by Matt Trueblood
on February 16, 2010 @ 00:00:00
The Cubs scored 148 fewer runs in 2009 than they did the previous season. Don't blame Wrigley Field: The park is hitter-friendly, especially from gap to gap and during the warmer months. It encourages home runs, singles and doubles, and its tiny foul territory in the outfield makes errant flyballs low-risk for batters.
Chicago stole just 56 bases, the fewest in the NL. The team lacked speed and still does. Manager Lou Piniella has typically had somewhat loose reins. Outfielder Kosuke Fukudome ran 16 times, but he was caught 10 times. Ryan Theriot attempted 31 swipes, though he, too, was caught 10 times. Anyone batting in the top two slots in Chicago's batting order has a chance to steal bases for Piniella's squad; having success is another matter.
For the first time in nearly a decade, the Cubs did not lead the National League in strikeouts. Still, missing bats remains very much a part of the organizational philosophy.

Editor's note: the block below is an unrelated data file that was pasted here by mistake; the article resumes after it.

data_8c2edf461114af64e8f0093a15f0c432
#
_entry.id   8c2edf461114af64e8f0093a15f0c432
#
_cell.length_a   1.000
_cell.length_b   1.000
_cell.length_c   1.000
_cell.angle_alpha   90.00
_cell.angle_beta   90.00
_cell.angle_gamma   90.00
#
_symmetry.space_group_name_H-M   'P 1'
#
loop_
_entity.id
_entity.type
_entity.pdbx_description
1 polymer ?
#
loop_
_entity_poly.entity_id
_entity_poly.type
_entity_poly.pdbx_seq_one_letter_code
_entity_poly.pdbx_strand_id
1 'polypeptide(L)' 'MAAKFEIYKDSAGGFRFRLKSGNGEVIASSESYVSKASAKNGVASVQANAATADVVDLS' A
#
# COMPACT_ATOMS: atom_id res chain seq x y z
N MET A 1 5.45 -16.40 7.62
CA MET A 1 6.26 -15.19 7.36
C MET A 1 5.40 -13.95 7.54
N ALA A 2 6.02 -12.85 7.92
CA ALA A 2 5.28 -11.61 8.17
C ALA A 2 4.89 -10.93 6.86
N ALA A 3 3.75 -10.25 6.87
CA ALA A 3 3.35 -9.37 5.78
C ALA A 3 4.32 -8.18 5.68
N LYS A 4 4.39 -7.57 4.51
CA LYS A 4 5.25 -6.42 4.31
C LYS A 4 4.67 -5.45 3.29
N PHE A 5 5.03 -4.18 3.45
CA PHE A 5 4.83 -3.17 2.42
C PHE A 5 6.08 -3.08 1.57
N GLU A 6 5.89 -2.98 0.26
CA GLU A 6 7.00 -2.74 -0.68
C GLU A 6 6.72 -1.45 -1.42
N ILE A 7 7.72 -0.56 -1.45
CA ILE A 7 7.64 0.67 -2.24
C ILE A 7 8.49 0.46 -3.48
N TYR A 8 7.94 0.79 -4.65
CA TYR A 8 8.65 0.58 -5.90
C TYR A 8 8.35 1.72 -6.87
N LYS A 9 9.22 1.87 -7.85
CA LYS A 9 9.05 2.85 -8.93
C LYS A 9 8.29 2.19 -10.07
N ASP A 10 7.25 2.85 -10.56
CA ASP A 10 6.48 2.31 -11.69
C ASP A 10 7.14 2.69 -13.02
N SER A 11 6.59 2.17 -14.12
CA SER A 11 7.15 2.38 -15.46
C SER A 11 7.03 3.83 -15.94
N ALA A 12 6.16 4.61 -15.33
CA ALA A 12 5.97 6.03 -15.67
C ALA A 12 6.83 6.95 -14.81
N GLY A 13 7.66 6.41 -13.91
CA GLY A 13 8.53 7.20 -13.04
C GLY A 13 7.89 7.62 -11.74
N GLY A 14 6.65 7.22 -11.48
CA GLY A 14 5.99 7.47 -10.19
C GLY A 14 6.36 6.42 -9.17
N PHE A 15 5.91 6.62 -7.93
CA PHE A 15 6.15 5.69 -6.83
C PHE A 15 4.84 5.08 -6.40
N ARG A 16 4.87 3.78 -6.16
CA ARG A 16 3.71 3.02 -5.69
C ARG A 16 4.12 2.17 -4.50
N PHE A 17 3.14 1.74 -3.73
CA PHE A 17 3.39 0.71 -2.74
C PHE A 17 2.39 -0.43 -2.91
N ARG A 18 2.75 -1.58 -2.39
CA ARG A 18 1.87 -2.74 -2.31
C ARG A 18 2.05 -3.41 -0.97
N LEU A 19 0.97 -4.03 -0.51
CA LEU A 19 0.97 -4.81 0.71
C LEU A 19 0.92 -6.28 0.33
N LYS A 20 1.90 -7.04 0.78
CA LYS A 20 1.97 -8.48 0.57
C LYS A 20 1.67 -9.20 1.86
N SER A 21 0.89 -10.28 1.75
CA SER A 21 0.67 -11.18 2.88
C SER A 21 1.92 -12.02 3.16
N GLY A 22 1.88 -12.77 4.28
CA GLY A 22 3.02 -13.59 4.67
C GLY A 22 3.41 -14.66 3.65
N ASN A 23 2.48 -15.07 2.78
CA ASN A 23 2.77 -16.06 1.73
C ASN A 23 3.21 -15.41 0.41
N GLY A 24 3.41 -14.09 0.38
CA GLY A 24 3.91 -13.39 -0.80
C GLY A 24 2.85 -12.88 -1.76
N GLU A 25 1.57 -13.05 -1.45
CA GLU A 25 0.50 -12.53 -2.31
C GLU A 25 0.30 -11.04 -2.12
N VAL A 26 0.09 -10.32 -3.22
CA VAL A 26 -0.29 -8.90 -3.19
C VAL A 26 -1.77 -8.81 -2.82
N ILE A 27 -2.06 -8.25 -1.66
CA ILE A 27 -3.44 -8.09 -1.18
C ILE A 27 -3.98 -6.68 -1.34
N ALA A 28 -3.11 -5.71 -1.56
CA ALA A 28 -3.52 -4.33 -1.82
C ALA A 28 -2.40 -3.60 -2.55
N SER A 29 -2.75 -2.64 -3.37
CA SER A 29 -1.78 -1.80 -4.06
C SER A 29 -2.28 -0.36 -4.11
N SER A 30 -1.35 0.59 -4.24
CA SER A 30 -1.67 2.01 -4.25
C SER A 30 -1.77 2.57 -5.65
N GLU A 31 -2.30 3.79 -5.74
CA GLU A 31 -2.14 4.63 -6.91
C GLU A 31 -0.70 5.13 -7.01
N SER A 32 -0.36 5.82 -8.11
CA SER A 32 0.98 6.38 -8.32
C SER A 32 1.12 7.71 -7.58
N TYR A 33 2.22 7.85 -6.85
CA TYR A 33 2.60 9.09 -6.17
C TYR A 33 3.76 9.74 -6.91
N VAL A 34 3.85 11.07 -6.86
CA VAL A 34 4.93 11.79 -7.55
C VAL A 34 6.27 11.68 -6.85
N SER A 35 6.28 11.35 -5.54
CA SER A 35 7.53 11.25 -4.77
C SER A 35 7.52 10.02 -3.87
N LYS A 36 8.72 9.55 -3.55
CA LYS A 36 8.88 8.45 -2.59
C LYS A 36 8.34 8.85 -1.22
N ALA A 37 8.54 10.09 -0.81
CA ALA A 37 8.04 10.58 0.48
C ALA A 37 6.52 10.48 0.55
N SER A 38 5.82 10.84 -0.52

Piniella was as patient as he could possibly have been last season with Kevin Gregg. If his managerial record is any indication, Carlos Marmol will get the same extreme patience. Until last year, no Piniella-led team had produced two different players with double-digit saves since 1997.
The Cubs had so little continuity at second and third base in 2009, the exceptional defensive skills of Ryan Theriot at shortstop and Derrek Lee at first base had little room to shine. A healthy season for Aramis Ramirez would help remedy that problem. Second base remains a problem.
The outfield is vastly improved. Fukudome will move from center field, where he spent most of last season, over to right, where he spent the majority of 2008. The move is huge for him statistically. Marlon Byrd plays average defense in center, and if healthy, Alfonso Soriano has proven to be more than acceptable in left.
About Matt Trueblood
Matt is a journalism student at Loyola University Chicago. The guest contributor is a featured Chicago Cubs columnist on the Bleacher Report as well as a contributor to hotstove.com. Matt envisions himself as both a writer and analyst and strives to deliver pieces that are both well-researched and thought-provoking. He work first appeared on KFFL.com in February 2010.
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